• The idea that dogs can read our body language accurately is not a myth, there’s plenty of evidence for it. That ability doesn’t make them infallible. A person speaking Chinese can fool me with body language and vocal tone that’s incongruous with what they’re really saying, but that doesn’t prove that my ability to understand body language and to care and feel empathy for others is a myth.

                    When you say that nature has caused aliens (if they exist) to be our masters in the same sense that we are masters of the animal kingdom, I think you make a good point.

                    Having superior intellect and technology (and who knows what else) would give them the potential to consider us their property and to treat us the way many people treat the cattle we raise for slaughter.

                    On the other hand, they might be inclined to treat us as near equals, the way many people treat dogs, apes and dolphins. They might be determined to preserve our natural habitat and way of life, the way some of us try to do for certain animals.

                    They may, in fact, have a choice to repair the thousands of DNA glitches in our gene pool or to somehow raise our level of intelligence and empathy as a species.

                    These positive possibilities can’t be ruled out without evidence any more than the negative possibilities can – where Aliens arrive, eat us, belch and move on (or some variation of that theme).

                    • OwnShadow

                      As for the dogs, my point was that body language and tone of voice is all they read. As for the rest, I would refer to my blog ‘You are an Alien’ for a fuller picture.

                    • I thought your point was that dogs can’t understand us or our emotions…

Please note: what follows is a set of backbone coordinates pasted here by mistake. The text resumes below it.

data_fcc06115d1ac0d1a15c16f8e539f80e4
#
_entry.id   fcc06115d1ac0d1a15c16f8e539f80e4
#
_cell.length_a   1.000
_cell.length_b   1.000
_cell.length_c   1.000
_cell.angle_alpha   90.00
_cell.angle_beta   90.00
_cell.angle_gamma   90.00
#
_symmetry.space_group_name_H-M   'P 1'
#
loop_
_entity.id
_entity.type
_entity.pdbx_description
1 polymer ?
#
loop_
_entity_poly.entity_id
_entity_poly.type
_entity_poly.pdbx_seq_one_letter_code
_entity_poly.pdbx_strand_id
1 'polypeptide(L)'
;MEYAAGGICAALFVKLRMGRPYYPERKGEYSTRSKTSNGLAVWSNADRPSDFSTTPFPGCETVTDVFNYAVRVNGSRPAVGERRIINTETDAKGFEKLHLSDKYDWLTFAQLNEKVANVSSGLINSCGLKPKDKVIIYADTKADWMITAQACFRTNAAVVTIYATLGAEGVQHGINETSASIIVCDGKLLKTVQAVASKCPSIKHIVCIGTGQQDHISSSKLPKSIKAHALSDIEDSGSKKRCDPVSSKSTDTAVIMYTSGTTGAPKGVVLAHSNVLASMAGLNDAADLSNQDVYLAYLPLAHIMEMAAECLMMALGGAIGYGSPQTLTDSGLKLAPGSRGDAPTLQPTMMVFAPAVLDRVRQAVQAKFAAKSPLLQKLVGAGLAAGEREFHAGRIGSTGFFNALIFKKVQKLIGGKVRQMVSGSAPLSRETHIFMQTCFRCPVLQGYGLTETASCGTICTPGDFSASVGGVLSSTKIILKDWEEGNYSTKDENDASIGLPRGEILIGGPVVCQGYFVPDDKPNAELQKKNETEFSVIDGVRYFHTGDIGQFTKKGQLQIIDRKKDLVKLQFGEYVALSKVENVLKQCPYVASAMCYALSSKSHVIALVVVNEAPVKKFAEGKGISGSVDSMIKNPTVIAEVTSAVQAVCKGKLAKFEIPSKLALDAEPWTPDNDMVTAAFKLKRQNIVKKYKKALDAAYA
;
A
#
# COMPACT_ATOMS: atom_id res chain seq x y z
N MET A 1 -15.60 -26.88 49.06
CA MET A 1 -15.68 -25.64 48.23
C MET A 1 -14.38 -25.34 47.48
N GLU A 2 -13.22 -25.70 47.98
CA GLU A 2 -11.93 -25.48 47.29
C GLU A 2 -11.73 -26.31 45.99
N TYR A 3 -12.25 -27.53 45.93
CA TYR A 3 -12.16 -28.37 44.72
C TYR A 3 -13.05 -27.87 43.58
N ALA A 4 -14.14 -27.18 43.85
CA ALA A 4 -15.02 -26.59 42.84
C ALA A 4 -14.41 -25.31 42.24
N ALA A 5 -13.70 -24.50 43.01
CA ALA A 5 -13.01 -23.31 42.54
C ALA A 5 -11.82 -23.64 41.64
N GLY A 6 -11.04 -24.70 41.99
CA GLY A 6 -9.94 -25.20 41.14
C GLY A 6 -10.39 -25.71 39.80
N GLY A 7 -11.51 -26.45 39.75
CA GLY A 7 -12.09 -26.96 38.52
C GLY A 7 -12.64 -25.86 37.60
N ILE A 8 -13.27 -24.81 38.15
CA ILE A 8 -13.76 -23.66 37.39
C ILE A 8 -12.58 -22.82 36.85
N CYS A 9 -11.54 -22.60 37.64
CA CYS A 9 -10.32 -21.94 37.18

“It is, however, a myth that dogs really understand us even on an emotional level. Our emotions are far too sophisticated for them. A simple proof of this is…”

                      And then you described a scenario that could apply to a human as well as to a dog.

                      Thanks for your comments.

                    • OwnShadow

                      The point is that a human being has the POTENTIAL to see through the deception. A dog hasn’t. It relies on simple cues. Human beings however, rarely notice the distinction because, well, we have no need to lie to dogs. We only lie to each other. That’s why we value our relationship with our pets because those relationships are so honest. A human being can always be fooled, of course – but only a human being would then feel a fool.

  7. I’m not religious and can’t help but think the world would be a lot better without it. But I’m open to anything since all of this seems unprovable. There may be a god or more than one or none at all. We may have been planted here by aliens, the soul may survive death. The planet may be sentient, we may incarnate into butterflies, we may simply rot and feed the soil. The only thing that I know is that I don’t know. So is this research useful? Maybe. Enough people have strong beliefs to be concerned about what might happen if their beliefs are challenged. Interesting post. 🙂

  8. A person doesn’t have to be religious to believe there is a God/Creator. You can believe that all religions are man-made (invented by man) and still be convinced there is a creator. Accepting this would do away with the senseless (and often violent) clashes between religions which insist that they are the only “true” religion.

    • I couldn’t agree more.

      Perhaps I need to use the word “spiritual” rather than “religious.” But is it possible to believe in a creator and not be “spiritual” about it? Hmm. I don’t know.

      I appreciate your insight. Thanks. 🙂

    • Thank you for the link. The book sounds academic.